Rawlsian Values. Jimmy Rising

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1 Rawlsian Values Jimmy Rising A number of questions can be asked about the validity of John Rawls s arguments in Theory of Justice. In general, they fall into two classes which should not be confused. One set of questions asks if Rawls succeed in what he set out to do if he maintained internal consistency, justified leaps in reasoning, and solved the problem as he defined it. Other questions concern the assumptions Rawls used in addressing the problem of justice and whether his solutions have the significance he means them to have. This paper will emphasize the second class of issues. Specifically, I want to question Rawls assumption that knowledge of justice is to be found by removing one s personal value judgments and prejudices. This may seem like an ridiculous objection, but I believe there is substance behind it, although I have yet to determine if it is sufficient substance to form the basis of a separate solution to Rawls s problem. This paper will be an exploration of those possibilities. A suitable working definition of justice is the study of rights and responsibilities in the context of institutions. There are many reasons to think that justice must be solely objective, however, there are also several places where subjective judgments could play a role. Is it just for two people to have different rights and responsibilities, not because of some deductive reason or objective difference between them, but simply by virtue of someone s personal preferences? It is possible for two people two consider the same person in the same situation as having different rights and responsibilities, and both be right? These are the sorts of questions I want to address. The Objectivity of Justice First I want to formally state some of the reasons we think that justice is something which only makes sense in the realm of the objective. 1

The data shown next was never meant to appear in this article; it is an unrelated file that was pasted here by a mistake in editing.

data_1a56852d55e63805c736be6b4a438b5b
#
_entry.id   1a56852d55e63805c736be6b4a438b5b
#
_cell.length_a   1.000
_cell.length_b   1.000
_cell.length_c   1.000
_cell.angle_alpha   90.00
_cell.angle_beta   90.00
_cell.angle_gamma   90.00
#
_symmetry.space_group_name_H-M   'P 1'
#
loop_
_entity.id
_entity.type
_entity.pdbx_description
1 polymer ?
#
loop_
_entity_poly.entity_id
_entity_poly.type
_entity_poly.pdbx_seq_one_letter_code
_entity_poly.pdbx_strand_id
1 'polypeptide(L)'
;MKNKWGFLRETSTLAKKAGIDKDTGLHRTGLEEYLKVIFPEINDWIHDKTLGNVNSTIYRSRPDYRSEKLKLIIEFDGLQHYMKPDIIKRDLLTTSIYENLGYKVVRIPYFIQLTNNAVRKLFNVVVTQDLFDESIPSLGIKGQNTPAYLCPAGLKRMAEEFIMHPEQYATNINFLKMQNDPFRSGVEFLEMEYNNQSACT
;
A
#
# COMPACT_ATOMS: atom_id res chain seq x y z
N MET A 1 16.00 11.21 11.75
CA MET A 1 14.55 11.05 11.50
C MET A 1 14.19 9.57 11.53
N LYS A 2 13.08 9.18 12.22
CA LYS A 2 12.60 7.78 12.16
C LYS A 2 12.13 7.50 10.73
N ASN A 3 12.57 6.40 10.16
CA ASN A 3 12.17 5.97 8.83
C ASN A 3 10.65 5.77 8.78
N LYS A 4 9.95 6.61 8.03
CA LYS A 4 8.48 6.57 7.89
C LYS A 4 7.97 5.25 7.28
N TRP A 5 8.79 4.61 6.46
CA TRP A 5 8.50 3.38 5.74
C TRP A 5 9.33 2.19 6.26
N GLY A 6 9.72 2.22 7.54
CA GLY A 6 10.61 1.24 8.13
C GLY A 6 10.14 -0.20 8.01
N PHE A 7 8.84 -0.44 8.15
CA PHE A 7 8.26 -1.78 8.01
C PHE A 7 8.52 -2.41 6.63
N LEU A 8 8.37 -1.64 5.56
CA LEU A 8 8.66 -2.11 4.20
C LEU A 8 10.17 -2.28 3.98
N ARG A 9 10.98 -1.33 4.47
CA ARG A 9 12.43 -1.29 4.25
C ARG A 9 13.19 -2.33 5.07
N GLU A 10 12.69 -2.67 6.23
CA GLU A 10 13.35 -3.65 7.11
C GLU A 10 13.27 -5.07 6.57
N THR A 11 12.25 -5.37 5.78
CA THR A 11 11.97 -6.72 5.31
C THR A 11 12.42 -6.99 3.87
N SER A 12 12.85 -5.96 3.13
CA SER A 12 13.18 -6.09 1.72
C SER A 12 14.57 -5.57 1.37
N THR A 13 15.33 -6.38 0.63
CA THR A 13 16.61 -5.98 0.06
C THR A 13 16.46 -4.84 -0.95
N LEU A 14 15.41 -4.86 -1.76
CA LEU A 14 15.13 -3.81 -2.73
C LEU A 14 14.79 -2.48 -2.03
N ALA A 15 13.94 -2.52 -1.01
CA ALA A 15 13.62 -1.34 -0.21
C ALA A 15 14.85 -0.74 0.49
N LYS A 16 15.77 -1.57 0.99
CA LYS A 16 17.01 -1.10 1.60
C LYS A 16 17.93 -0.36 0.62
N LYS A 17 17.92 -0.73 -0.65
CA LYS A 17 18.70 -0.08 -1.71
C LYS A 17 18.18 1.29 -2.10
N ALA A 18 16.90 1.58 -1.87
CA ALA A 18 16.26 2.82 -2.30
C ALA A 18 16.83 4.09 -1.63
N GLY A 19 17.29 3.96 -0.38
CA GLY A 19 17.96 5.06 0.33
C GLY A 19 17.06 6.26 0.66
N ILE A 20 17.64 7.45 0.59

2 The pursuit of knowledge has always benefited from our decrease in our estimates of our own importance. When each person realizes as a child that he or she is only one of many individuals, as real as him or herself, his or her potential for understanding other people improves enormously. When mankind further realized that Earth is not the center of the universe, and later that our Sun is not either, our understanding of the nature of things expanded enormously. Philosophers of justice seek the sorts of answers that are true under wide ranges of conditions, and which others have as much reason to hold true as they do. In other words, the conclusions in justice form a system which is independent of the concluder. The sorts of questions that a study of justice attempts to answer deal with entities larger than a single person. Justice is concerned with creating laws and institutions that govern a society, where institutions are form[s] of conduct expressed by a system of rules (48). In contrast, ethics has as its object the actions of individuals in society, and more naturally can incorporate that individuals subjective judgments than justice can the subjective judgments of all. If we are tempted to allow the personal preferences of each person to play some large role in justice, we have to acknowledge that many of these personal preferences are essentially random. This is why, as Rawls notes, natural abilities and social background are morally irrelevant. One finds oneself in possession of particular abilities and inherited reasons for no reasons that have come from oneself. It is not because of choices that I made that I started with the things I did. Our upbringing also has huge effects on what we will value and what roles in life we will try to hold. Justice has the same root as justify for a reason. Answers to questions of justice must be justified. If someone is to be punished, it seems is only just for them to be punished if anyone under the same circumstances would have to be punished. Also, justice is intimately connected to judges, impartial individuals who are supposed to try their best to make justice happen, by considering only the facts of each case. 2